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Significant stem cell trial for Multiple Sclerosis patients

A significant clinical trial due to start later this year across Europe, will aim to slow, stop or even reverse the damage Multiple Sclerosis (MS) causes to the brain and spinal cord.

Researchers will collect stem cells from the bone marrow of patients, grow them in the laboratory and then re-inject them into their blood. The stem cells will make their way to the brain where it is hoped that they will repair the damage caused by MS.

Widely regarded as an autoimmune disease, MS reduces a person’s central nervous system’s ability to function correctly resulting in an assortment of symptoms including difficulty moving, damaged vision and a loss of mobility. It affects around 4000 people in New Zealand.

Each nerve in the body is covered with a protective covering called myelin which becomes damaged as the disease progresses. As the nerves become exposed the symptoms worsen as the messages sent from the brain to the body become increasingly disrupted.

Initial testing in the laboratory suggests that bone marrow stem cells not only repair the myelin, but can repair some of the damage done and protect it against further attack from the immune system.

The trial is being partially funded by the UK’s MS Society as a way to create a standard, proven therapy as many patients over the years have been lured overseas at massive expense to partake in treatments that have no foundation in science.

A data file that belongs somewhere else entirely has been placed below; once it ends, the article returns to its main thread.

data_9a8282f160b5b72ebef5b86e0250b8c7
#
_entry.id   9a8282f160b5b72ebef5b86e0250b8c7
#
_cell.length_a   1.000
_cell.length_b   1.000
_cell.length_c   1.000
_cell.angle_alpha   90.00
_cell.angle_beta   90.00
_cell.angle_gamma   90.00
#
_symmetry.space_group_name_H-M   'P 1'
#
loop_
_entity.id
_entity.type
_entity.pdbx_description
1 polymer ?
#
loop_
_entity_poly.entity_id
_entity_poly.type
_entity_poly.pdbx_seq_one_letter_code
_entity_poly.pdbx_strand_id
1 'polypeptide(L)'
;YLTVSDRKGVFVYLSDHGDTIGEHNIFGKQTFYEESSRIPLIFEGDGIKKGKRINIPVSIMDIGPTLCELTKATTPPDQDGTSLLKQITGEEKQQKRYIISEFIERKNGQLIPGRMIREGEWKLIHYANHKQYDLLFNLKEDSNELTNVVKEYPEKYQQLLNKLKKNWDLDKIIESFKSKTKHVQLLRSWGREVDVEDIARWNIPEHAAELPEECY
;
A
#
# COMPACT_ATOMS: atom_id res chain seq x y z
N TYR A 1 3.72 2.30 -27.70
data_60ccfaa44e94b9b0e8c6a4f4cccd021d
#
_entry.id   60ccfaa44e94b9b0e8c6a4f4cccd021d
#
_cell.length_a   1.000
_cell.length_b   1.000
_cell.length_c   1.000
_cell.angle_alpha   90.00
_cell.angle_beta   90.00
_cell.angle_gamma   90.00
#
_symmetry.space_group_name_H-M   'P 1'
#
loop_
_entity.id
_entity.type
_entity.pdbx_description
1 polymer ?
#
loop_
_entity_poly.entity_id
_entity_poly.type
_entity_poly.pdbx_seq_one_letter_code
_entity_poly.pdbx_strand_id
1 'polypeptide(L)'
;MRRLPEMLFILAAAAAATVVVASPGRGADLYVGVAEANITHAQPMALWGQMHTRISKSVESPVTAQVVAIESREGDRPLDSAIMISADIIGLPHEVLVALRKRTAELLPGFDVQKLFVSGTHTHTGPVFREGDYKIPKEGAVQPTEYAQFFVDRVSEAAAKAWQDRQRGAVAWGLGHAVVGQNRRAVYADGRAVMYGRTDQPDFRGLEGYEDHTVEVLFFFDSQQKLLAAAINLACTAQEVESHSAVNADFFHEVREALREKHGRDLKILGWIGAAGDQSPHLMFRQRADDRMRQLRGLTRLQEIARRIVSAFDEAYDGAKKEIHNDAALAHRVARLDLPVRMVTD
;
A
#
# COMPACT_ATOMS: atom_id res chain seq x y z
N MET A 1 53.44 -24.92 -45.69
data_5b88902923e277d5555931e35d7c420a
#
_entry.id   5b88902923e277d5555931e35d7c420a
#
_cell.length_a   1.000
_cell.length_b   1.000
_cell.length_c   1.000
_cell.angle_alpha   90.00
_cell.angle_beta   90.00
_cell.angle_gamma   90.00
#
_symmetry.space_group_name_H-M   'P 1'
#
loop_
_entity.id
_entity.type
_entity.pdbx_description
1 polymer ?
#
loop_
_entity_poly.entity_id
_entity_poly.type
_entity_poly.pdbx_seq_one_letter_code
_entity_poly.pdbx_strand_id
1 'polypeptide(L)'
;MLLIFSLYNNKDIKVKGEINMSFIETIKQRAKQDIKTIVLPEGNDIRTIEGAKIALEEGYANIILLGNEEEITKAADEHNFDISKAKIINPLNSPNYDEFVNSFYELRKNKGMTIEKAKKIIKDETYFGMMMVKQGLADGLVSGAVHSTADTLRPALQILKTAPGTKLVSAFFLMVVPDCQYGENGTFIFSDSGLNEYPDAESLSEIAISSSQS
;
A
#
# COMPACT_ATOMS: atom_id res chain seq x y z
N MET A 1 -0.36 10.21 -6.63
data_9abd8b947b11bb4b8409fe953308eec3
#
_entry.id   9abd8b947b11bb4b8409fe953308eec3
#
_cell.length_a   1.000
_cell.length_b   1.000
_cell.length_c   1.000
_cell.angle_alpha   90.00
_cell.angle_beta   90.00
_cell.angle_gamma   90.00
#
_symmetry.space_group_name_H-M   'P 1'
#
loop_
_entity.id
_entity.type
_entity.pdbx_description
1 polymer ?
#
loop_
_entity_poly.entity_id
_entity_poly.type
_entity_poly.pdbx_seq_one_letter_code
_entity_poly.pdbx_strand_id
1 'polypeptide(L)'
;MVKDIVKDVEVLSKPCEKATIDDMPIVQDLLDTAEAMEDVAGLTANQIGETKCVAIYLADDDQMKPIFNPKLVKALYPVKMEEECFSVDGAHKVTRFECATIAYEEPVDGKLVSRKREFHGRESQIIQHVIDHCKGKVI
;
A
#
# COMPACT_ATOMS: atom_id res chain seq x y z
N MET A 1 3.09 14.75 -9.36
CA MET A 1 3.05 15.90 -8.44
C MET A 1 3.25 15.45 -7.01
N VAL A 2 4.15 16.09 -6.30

Dr Doug Brown of the MS Society said, “These experiments have confirmed that these stem cells hold that potential, but these need to be confirmed in large scale clinical trials.”

A treatment for patients is some way off yet. The phase two clinical trial which will involve 150 patients will commence during 2011 and will take five years to complete and assess. Even then a phase three trial may be required.

Sir Richard Sykes, chair of the UK Stem Cell Foundation, said the research was the first of its kind to take place in the UK.

“Given the high incidence of MS in the UK in comparison to other countries, I am delighted that we have at last progressed stem cell research to this stage, which will bring much-needed hope to so many people affected by this devastating condition.”

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